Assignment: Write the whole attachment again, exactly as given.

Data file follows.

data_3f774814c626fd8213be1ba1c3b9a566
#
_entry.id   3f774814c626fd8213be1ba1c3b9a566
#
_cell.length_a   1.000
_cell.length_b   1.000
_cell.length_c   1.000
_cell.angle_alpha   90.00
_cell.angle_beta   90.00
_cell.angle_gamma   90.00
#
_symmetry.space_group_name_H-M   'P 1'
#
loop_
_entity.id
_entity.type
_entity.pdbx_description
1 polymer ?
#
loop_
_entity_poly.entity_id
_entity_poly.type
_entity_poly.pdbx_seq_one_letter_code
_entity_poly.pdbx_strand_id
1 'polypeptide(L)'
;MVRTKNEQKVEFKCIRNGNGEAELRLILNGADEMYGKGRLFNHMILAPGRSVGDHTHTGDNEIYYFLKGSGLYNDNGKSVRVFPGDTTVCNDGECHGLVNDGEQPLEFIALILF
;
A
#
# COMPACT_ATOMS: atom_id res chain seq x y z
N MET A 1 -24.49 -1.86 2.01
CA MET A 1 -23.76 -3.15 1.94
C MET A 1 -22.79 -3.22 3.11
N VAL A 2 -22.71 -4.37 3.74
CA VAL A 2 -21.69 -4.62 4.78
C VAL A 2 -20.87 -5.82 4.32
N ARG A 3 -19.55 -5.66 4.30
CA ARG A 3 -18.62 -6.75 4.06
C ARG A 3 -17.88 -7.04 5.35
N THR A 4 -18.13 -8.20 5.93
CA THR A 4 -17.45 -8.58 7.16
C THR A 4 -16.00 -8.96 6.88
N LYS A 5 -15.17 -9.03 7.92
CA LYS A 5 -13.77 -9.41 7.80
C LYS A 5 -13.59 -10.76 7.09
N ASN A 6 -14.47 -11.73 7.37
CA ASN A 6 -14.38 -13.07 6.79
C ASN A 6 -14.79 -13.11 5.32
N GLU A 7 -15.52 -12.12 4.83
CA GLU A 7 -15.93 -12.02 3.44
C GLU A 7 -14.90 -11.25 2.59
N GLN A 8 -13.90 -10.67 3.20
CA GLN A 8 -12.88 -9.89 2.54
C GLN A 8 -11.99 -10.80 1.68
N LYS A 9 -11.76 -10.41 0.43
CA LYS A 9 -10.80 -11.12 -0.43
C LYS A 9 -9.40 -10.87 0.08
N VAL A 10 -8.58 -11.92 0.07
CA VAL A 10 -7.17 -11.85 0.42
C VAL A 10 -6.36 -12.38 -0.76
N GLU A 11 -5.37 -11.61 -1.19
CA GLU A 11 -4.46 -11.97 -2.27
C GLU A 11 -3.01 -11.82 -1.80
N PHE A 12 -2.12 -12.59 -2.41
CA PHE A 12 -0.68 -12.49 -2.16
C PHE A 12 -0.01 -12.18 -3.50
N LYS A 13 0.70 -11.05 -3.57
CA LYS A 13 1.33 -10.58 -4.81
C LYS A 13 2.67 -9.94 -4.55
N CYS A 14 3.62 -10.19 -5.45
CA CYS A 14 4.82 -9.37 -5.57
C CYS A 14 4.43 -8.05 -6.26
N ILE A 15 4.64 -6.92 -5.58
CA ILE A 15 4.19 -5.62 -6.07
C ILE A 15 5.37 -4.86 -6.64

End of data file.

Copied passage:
data_3f774814c626fd8213be1ba1c3b9a566
#
_entry.id   3f774814c626fd8213be1ba1c3b9a566
#
_cell.length_a   1.000
_cell.length_b   1.000
_cell.length_c   1.000
_cell.angle_alpha   90.00
_cell.angle_beta   90.00
_cell.angle_gamma   90.00
#
_symmetry.space_group_name_H-M   'P 1'
#
loop_
_entity.id
_entity.type
_entity.pdbx_description
1 polymer ?
#
loop_
_entity_poly.entity_id
_entity_poly.type
_entity_poly.pdbx_seq_one_letter_code
_entity_poly.pdbx_strand_id
1 'polypeptide(L)'
;MVRTKNEQKVEFKCIRNGNGEAELRLILNGADEMYGKGRLFNHMILAPGRSVGDHTHTGDNEIYYFLKGSGLYNDNGKSVRVFPGDTTVCNDGECHGLVNDGEQPLEFIALILF
;
A
#
# COMPACT_ATOMS: atom_id res chain seq x y z
N MET A 1 -24.49 -1.86 2.01
CA MET A 1 -23.76 -3.15 1.94
C MET A 1 -22.79 -3.22 3.11
N VAL A 2 -22.71 -4.37 3.74
CA VAL A 2 -21.69 -4.62 4.78
C VAL A 2 -20.87 -5.82 4.32
N ARG A 3 -19.55 -5.66 4.30
CA ARG A 3 -18.62 -6.75 4.06
C ARG A 3 -17.88 -7.04 5.35
N THR A 4 -18.13 -8.20 5.93
CA THR A 4 -17.45 -8.58 7.16
C THR A 4 -16.00 -8.96 6.88
N LYS A 5 -15.17 -9.03 7.92
CA LYS A 5 -13.77 -9.41 7.80
C LYS A 5 -13.59 -10.76 7.09
N ASN A 6 -14.47 -11.73 7.37
CA ASN A 6 -14.38 -13.07 6.79
C ASN A 6 -14.79 -13.11 5.32
N GLU A 7 -15.52 -12.12 4.83
CA GLU A 7 -15.93 -12.02 3.44
C GLU A 7 -14.90 -11.25 2.59
N GLN A 8 -13.90 -10.67 3.20
CA GLN A 8 -12.88 -9.89 2.54
C GLN A 8 -11.99 -10.80 1.68
N LYS A 9 -11.76 -10.41 0.43
CA LYS A 9 -10.80 -11.12 -0.43
C LYS A 9 -9.40 -10.87 0.08
N VAL A 10 -8.58 -11.92 0.07
CA VAL A 10 -7.17 -11.85 0.42
C VAL A 10 -6.36 -12.38 -0.76
N GLU A 11 -5.37 -11.61 -1.19
CA GLU A 11 -4.46 -11.97 -2.27
C GLU A 11 -3.01 -11.82 -1.80
N PHE A 12 -2.12 -12.59 -2.41
CA PHE A 12 -0.68 -12.49 -2.16
C PHE A 12 -0.01 -12.18 -3.50
N LYS A 13 0.70 -11.05 -3.57
CA LYS A 13 1.33 -10.58 -4.81
C LYS A 13 2.67 -9.94 -4.55
N CYS A 14 3.62 -10.19 -5.45
CA CYS A 14 4.82 -9.37 -5.57
C CYS A 14 4.43 -8.05 -6.26
N ILE A 15 4.64 -6.92 -5.58
CA ILE A 15 4.19 -5.62 -6.07
C ILE A 15 5.37 -4.86 -6.64